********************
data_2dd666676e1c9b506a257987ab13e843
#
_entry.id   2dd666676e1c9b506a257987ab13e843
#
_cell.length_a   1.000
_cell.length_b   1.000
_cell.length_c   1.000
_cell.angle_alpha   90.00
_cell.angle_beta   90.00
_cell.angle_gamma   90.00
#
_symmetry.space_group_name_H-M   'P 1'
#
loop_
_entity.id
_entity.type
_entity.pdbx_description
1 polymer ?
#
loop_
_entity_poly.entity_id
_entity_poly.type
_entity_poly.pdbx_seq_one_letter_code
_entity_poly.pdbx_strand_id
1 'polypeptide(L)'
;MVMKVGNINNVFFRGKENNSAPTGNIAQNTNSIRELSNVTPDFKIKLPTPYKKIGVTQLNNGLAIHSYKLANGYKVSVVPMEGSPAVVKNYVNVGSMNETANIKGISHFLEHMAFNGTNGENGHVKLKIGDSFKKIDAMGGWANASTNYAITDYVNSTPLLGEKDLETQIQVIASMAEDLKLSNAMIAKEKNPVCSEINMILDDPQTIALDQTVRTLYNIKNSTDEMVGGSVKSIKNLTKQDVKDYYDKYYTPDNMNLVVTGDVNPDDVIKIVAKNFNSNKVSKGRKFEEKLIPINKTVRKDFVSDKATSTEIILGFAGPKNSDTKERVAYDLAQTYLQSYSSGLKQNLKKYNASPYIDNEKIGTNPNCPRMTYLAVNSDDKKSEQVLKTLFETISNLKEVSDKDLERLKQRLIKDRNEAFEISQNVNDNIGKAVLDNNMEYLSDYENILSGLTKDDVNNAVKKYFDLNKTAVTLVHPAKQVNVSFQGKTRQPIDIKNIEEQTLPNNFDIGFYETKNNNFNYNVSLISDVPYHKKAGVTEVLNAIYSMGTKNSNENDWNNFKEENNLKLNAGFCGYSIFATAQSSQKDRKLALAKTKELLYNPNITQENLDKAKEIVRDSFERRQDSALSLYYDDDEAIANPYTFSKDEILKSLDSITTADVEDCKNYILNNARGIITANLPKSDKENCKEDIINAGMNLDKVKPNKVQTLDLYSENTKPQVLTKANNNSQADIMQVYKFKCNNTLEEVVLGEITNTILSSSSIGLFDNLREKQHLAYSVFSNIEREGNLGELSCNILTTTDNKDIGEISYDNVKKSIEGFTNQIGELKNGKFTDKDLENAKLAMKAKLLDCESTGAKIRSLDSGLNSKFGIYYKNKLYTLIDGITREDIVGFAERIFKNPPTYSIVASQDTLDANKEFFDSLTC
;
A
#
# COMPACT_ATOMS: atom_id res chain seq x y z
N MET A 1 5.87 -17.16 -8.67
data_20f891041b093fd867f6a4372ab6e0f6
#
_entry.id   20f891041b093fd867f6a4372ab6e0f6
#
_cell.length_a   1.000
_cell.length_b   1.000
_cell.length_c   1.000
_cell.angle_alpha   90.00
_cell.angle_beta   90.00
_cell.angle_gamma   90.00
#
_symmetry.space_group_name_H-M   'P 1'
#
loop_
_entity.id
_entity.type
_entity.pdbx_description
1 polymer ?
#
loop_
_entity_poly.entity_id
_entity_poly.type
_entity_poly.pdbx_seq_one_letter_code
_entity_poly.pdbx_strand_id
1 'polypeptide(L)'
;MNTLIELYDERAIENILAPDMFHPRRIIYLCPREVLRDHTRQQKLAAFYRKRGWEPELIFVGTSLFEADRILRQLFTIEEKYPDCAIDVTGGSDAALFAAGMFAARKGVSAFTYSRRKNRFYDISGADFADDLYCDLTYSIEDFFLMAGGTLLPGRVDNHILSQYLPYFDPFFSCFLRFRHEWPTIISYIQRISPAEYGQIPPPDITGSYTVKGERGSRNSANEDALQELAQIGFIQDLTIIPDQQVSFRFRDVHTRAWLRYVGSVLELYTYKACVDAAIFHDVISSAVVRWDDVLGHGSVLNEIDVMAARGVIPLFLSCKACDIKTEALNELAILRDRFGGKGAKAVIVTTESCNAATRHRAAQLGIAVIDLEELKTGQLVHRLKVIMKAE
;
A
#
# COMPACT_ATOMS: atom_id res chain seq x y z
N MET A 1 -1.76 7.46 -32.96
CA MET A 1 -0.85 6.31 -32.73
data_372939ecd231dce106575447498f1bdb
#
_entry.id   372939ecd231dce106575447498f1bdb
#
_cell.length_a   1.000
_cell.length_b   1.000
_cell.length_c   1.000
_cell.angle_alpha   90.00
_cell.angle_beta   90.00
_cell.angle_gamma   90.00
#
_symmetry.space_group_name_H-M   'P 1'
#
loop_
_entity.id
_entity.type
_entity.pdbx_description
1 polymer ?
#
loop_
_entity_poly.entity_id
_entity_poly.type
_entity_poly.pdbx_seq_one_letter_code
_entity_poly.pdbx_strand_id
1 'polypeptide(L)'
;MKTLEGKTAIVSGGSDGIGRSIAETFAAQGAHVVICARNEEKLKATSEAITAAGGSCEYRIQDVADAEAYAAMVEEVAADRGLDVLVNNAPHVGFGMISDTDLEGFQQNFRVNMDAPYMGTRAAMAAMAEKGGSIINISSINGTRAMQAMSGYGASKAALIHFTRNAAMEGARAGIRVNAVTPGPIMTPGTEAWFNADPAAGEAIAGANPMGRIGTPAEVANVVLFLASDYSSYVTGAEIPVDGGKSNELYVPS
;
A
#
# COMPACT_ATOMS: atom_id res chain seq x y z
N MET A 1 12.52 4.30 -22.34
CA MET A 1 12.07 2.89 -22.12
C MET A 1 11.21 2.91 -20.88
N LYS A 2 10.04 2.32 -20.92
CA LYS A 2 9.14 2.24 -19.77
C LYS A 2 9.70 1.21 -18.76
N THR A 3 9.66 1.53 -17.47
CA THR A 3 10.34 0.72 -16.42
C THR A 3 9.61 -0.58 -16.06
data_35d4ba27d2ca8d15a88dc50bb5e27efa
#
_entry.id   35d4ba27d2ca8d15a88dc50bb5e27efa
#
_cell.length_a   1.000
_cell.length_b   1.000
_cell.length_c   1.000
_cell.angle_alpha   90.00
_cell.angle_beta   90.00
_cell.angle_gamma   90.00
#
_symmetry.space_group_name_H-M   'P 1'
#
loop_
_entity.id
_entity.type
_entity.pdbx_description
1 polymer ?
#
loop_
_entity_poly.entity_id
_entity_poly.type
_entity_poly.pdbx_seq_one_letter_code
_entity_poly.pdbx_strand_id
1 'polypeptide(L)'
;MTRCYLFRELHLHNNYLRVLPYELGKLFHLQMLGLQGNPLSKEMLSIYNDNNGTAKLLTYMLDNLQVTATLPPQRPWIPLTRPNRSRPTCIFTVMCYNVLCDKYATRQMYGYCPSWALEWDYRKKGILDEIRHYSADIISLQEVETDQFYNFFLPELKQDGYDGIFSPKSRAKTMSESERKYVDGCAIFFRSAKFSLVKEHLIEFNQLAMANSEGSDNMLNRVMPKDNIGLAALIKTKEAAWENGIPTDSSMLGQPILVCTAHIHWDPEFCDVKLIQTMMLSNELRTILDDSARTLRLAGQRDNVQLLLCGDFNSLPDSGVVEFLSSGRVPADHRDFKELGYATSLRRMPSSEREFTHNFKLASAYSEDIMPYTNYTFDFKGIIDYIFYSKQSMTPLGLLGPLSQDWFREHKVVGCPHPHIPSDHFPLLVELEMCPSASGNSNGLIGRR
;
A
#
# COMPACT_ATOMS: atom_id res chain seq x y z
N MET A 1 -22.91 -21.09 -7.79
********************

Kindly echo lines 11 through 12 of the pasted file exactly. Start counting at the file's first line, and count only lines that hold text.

#
_symmetry.space_group_name_H-M   'P 1'